THE mantra emerging from the Whitten Oval is clear - team defence and a desperation to win the contested ball.
The Western Bulldogs were brilliant in both areas in an 18-point upset over North Melbourne on Sunday, as well as their ability to swiftly move the ball into attack.
Veteran forward Daniel Giansiracusa, who battled plantar fasciitis earlier in the season, was a beneficiary of this, with three goals against the Kangaroos.
Giansiracusa told The Age last September he was hopeful the Dogs would have ''a game plan that can really stand up to modern footy'' this season.
Under rookie coach Brendan McCartney, this plan appears to be heading in the right direction, with the Dogs beginning round seven mid-table in terms of contested possession and third in uncontested possession.
''If you win [contested football], it gives you first use of the footy and you can move it in quick into your forward line,'' Giansiracusa said yesterday.
''[Kicks inside 50 metres] were probably deeper, which is what we are looking to do. Not only then do you get the scoring opportunities but you can set up your defence as well.''
That was shown with Tory Dickson, a mature-age recruit, not only booting four goals but also having eight tackles, reinforcing the Dogs' commitment to defence.
For a club that is supposedly rebuilding, the Dogs now sit just outside the top eight and are favoured to claim their fourth win of the season this week.
They face struggling Gold Coast in a home game at TIO Stadium in Darwin on Saturday night, with Adam Cooney to return if his knee permits.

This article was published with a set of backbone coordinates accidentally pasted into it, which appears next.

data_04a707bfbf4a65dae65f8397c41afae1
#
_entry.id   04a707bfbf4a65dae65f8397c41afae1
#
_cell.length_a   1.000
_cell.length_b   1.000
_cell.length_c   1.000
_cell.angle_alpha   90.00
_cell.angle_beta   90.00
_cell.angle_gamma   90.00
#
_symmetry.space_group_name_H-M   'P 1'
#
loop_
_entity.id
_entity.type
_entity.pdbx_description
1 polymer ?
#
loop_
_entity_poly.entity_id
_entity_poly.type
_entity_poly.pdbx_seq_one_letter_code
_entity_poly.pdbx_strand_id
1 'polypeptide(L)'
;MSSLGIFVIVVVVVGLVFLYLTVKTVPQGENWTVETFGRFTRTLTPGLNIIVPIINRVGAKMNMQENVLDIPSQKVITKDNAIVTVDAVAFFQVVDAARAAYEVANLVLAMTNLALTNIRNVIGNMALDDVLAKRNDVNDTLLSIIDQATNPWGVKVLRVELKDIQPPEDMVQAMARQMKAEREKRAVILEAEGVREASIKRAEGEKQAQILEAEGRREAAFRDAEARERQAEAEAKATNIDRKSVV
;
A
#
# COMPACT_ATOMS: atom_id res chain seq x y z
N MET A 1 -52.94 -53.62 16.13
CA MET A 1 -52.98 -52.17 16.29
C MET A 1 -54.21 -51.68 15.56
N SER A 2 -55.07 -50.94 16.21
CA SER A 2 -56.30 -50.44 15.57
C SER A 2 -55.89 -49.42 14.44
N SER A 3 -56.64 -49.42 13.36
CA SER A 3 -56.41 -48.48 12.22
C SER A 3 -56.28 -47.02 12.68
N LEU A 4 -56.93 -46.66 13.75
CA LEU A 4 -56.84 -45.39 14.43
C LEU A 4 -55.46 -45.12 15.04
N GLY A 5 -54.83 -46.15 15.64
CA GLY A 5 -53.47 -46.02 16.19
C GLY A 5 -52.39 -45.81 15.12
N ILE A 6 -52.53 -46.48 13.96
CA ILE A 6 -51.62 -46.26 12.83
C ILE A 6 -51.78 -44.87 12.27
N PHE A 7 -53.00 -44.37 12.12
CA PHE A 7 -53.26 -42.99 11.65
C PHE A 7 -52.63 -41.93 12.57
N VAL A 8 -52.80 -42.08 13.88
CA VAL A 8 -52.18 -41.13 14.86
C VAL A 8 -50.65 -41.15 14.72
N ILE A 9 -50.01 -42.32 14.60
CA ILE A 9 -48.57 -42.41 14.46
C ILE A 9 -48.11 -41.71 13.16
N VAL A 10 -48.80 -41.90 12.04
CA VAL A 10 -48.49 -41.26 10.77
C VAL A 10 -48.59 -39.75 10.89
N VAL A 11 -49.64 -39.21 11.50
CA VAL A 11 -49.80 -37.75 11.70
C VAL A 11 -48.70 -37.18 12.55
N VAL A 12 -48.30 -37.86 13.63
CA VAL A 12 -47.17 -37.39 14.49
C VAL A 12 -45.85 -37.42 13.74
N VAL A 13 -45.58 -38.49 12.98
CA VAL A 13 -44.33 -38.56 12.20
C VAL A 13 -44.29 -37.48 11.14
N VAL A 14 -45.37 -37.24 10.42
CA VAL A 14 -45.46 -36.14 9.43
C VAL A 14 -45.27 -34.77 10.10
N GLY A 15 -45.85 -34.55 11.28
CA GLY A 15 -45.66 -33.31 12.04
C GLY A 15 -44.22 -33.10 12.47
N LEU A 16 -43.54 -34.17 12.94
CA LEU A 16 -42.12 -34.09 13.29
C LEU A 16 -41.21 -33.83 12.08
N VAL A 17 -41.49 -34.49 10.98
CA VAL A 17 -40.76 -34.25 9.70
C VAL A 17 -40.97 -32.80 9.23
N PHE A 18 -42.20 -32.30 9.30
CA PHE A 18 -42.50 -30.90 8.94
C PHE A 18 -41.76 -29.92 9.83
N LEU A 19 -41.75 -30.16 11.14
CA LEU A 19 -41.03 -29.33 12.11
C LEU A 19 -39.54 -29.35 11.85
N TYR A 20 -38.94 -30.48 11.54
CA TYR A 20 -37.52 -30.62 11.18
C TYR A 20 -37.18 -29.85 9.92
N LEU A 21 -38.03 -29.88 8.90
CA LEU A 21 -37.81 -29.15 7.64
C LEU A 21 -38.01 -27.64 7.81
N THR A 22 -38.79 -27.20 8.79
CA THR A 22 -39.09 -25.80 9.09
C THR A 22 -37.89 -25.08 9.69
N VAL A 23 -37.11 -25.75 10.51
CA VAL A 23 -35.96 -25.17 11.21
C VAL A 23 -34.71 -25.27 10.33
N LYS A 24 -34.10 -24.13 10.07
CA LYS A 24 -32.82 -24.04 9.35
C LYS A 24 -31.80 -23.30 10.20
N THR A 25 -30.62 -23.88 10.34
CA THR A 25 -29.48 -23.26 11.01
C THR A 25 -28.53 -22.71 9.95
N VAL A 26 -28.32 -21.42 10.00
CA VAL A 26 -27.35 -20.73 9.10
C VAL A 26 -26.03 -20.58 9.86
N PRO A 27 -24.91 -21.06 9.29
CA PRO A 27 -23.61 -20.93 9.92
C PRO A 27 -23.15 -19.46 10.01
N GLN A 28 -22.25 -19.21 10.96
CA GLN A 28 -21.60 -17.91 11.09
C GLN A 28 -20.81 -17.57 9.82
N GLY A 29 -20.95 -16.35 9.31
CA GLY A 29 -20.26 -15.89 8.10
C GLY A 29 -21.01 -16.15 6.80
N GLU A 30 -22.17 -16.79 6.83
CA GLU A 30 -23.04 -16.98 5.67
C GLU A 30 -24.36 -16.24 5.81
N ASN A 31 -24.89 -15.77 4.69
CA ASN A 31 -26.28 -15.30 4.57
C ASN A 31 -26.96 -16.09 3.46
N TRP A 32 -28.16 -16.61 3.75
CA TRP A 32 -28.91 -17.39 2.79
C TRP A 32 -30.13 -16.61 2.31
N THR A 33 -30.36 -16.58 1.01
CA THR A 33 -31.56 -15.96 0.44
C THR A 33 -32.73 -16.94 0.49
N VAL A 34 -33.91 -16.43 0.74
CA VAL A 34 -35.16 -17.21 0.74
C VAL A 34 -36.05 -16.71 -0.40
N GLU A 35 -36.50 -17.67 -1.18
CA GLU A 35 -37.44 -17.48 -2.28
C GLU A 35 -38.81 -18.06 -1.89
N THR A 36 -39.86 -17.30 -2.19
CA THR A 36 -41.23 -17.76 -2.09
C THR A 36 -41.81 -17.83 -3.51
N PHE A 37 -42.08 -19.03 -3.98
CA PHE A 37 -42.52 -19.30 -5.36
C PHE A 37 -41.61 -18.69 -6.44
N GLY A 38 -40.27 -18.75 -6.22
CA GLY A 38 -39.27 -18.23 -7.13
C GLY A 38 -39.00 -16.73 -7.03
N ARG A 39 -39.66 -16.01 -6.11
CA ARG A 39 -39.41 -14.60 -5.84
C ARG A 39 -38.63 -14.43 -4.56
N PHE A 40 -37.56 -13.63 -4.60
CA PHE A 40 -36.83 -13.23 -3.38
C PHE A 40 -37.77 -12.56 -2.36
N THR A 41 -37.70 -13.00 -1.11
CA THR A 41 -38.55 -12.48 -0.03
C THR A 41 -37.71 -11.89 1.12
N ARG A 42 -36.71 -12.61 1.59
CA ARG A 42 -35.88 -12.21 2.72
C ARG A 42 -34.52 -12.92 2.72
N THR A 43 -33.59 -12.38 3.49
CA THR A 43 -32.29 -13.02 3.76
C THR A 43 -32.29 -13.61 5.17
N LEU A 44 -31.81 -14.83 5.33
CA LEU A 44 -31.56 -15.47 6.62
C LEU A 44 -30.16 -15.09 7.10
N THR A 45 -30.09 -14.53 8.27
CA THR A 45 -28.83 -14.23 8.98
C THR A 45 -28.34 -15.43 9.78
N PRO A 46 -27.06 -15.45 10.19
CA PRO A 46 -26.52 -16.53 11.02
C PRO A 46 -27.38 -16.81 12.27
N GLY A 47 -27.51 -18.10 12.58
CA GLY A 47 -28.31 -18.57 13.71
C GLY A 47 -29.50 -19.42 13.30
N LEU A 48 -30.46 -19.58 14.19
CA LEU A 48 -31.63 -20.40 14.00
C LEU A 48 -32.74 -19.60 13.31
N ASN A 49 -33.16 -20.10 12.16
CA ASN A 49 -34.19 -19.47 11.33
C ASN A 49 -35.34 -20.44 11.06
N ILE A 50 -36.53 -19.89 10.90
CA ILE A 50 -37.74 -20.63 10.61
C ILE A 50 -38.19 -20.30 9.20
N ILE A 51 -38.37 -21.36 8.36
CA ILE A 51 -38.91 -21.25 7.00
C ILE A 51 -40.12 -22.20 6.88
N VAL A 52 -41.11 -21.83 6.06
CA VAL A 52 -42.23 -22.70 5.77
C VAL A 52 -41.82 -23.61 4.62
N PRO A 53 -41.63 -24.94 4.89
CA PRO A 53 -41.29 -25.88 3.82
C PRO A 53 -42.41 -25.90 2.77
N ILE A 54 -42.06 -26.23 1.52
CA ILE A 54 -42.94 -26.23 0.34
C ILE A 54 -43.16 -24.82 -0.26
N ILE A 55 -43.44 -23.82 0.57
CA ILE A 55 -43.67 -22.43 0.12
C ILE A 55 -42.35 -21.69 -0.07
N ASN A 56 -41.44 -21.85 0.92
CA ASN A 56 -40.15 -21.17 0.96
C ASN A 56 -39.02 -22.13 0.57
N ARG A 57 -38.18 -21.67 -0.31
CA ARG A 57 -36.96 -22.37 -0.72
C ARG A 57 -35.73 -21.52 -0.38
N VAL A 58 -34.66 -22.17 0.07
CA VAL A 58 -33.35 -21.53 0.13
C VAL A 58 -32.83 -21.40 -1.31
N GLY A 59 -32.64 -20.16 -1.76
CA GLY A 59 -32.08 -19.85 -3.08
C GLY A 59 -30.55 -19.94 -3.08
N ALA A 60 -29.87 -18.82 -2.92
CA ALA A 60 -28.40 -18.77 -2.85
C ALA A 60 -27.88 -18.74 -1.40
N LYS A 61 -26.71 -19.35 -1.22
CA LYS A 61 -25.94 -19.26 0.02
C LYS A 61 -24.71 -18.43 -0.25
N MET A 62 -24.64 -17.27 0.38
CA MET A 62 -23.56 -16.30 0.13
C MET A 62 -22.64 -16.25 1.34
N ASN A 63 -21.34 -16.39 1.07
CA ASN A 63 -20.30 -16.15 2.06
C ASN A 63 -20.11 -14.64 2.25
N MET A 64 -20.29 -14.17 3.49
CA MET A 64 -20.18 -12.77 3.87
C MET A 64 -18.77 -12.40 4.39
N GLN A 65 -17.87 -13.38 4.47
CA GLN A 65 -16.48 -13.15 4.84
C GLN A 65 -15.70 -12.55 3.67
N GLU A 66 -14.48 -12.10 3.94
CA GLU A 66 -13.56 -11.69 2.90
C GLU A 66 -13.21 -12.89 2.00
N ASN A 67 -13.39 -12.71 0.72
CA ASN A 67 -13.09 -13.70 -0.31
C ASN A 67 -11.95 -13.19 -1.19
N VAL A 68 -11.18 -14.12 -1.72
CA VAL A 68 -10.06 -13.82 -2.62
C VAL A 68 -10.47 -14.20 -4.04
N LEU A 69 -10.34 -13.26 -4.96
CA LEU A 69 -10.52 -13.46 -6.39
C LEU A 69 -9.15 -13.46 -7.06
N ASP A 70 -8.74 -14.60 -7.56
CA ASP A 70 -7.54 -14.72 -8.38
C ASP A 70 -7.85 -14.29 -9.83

Then come major challenges against Geelong and Sydney, although both opponents are vulnerable.
''We've won three games and we're in that middle pack and I think we're seeing improvements but we've got a long way to go,'' Giansiracusa said. He spoke after club great Doug Hawkins had the area of turf he made his own during his playing days - the Doug Hawkins wing - reactivated in his honour at the Whitten Oval, complete with new signage.
Hawkins has never been shy of creating headlines but his assertion that Ryan Griffen is emerging into a midfielder of ''Rolls-Royce'' quality is a feeling shared by many in football.
Griffen had 31 disposals against the Kangaroos, adding to his impressive form against Collingwood (33), when he was arguably best on ground, and Greater Western Sydney (37).
After missing the opening clash against West Coast because of injury, he was excellent against Adelaide but quiet against St Kilda and Melbourne.
''Not many Rolls-Royces at this footy club - Chris Grant was one - but Ryan Griffen's not far away from it,'' Hawkins said.
''I don't like talking Brownlow Medals but he is potentially that player who will win a Brownlow Medal because he carries and he runs
''He's a good decision maker - tough, hard at the footy. He's right up there with some of the best midfielders in the competition … you're talking Gary Ablett jr, [Geelong's Jimmy] Bartel, Sam Mitchell from Hawthorn.
''He's just absolutely sensational. Ryan Griffen belongs in that top bracket of midfielders, no doubt about it.''